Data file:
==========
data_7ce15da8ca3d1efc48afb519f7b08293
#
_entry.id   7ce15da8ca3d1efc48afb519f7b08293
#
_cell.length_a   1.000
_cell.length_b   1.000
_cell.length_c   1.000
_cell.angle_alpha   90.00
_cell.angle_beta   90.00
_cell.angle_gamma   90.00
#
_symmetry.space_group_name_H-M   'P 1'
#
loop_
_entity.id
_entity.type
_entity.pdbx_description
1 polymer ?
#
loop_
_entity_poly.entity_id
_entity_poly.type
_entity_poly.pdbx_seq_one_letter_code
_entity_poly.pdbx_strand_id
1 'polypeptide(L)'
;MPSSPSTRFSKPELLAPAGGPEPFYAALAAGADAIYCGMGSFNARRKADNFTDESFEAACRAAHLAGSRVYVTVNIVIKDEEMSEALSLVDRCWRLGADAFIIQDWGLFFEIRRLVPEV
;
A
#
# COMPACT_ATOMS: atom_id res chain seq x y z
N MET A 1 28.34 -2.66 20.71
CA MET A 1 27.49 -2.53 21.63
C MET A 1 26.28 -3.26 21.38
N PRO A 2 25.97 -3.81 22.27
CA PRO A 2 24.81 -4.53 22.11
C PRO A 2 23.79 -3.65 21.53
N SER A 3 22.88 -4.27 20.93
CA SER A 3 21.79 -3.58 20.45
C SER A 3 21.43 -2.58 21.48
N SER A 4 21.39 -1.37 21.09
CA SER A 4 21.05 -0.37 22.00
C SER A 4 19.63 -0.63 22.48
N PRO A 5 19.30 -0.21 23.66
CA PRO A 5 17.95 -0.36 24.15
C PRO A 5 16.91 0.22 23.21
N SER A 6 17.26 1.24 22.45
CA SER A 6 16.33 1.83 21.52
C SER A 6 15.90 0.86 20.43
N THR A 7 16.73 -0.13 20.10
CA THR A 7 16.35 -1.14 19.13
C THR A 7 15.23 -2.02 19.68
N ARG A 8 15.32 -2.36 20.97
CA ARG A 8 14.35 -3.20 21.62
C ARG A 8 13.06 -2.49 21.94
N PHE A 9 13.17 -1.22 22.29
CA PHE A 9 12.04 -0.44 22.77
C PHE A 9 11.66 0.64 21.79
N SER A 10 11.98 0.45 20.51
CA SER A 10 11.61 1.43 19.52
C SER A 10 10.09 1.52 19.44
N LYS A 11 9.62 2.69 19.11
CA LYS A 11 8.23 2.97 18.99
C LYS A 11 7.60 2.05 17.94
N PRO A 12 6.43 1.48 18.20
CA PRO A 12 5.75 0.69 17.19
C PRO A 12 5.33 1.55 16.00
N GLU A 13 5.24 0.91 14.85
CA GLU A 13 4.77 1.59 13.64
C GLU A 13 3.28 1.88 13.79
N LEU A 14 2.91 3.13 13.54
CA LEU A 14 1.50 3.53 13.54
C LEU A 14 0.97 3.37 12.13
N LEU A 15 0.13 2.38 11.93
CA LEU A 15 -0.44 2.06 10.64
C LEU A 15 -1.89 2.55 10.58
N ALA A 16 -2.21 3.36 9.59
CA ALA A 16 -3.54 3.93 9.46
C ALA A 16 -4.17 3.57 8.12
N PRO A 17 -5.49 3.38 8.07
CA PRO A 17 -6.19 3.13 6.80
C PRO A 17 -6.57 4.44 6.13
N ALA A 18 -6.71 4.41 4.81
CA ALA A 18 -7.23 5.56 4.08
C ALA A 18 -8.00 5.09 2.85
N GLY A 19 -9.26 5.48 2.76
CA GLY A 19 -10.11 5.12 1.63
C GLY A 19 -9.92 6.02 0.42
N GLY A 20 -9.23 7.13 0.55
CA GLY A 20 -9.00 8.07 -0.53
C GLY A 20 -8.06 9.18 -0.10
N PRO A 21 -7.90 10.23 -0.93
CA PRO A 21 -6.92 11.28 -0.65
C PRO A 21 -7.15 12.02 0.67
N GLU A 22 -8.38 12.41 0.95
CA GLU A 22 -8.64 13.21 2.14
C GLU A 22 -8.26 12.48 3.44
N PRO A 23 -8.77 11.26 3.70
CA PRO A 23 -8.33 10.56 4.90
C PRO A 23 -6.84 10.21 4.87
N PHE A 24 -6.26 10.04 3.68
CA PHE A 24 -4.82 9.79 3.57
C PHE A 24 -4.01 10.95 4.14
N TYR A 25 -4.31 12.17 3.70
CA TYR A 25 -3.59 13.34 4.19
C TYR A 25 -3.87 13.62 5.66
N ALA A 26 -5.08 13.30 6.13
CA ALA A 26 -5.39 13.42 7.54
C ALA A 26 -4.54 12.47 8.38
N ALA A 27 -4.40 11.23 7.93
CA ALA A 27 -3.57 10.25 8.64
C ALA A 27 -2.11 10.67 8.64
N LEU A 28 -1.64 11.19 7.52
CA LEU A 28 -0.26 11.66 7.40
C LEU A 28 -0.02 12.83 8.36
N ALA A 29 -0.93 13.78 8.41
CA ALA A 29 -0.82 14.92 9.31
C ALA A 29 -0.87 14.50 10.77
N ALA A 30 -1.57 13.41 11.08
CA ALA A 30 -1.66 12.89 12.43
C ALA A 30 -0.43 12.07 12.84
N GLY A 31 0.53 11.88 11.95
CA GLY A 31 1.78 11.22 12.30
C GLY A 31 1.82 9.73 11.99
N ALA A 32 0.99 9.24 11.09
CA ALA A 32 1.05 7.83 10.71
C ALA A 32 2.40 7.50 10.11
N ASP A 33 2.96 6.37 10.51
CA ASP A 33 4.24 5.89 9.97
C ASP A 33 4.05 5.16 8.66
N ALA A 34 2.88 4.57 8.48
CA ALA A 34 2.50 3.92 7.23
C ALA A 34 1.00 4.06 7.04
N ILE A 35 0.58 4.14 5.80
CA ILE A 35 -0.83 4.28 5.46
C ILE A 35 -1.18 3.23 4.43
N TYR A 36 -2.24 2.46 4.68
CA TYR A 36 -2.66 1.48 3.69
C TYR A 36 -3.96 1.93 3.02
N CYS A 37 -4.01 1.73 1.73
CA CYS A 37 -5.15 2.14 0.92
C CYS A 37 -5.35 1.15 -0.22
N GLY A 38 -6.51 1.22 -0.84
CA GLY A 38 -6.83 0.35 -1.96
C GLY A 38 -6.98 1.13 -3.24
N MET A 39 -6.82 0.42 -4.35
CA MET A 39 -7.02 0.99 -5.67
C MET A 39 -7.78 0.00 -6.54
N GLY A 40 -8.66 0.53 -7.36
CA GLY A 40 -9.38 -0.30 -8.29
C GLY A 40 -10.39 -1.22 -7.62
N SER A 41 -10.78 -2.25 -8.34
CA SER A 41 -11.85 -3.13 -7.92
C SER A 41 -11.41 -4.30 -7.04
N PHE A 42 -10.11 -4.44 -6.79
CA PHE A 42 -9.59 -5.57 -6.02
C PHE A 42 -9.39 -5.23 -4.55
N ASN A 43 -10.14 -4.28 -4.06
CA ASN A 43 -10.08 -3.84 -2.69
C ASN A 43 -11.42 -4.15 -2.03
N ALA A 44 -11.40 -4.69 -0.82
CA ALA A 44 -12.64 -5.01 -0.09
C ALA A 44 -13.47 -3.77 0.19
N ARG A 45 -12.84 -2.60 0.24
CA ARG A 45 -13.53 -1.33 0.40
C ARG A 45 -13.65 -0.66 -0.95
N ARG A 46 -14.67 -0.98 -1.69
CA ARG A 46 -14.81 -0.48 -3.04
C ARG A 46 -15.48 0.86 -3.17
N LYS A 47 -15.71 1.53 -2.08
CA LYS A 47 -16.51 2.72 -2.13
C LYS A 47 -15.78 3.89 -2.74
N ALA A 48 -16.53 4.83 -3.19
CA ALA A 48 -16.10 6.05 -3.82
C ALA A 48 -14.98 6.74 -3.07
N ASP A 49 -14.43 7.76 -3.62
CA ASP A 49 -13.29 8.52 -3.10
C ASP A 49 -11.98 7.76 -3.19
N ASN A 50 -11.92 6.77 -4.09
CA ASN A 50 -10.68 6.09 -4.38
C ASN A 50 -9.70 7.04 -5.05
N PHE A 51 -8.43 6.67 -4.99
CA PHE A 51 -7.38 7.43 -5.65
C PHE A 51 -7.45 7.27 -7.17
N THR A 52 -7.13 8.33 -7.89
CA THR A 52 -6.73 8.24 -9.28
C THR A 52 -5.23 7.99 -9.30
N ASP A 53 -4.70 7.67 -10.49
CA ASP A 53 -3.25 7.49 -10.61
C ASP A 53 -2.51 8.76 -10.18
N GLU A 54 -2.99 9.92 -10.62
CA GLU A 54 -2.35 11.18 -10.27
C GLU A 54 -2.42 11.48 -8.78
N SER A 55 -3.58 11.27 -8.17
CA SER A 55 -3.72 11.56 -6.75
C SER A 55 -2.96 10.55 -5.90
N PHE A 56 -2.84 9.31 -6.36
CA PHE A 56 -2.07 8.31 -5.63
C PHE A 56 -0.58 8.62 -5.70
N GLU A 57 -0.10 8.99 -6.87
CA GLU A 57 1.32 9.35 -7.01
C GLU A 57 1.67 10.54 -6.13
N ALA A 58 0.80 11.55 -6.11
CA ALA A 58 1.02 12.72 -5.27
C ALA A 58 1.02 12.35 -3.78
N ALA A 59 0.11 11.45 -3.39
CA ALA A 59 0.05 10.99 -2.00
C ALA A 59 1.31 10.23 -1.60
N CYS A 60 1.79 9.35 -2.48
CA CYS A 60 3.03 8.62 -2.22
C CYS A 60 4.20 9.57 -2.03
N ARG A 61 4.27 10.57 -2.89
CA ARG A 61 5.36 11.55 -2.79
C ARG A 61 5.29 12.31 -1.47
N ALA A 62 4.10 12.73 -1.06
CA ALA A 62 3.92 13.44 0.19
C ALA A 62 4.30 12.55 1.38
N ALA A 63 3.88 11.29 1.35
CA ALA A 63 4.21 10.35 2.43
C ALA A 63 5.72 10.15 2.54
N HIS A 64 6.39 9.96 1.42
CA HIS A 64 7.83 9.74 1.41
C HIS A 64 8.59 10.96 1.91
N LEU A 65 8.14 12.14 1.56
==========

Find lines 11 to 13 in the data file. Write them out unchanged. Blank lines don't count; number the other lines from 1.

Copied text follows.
#
_symmetry.space_group_name_H-M   'P 1'
#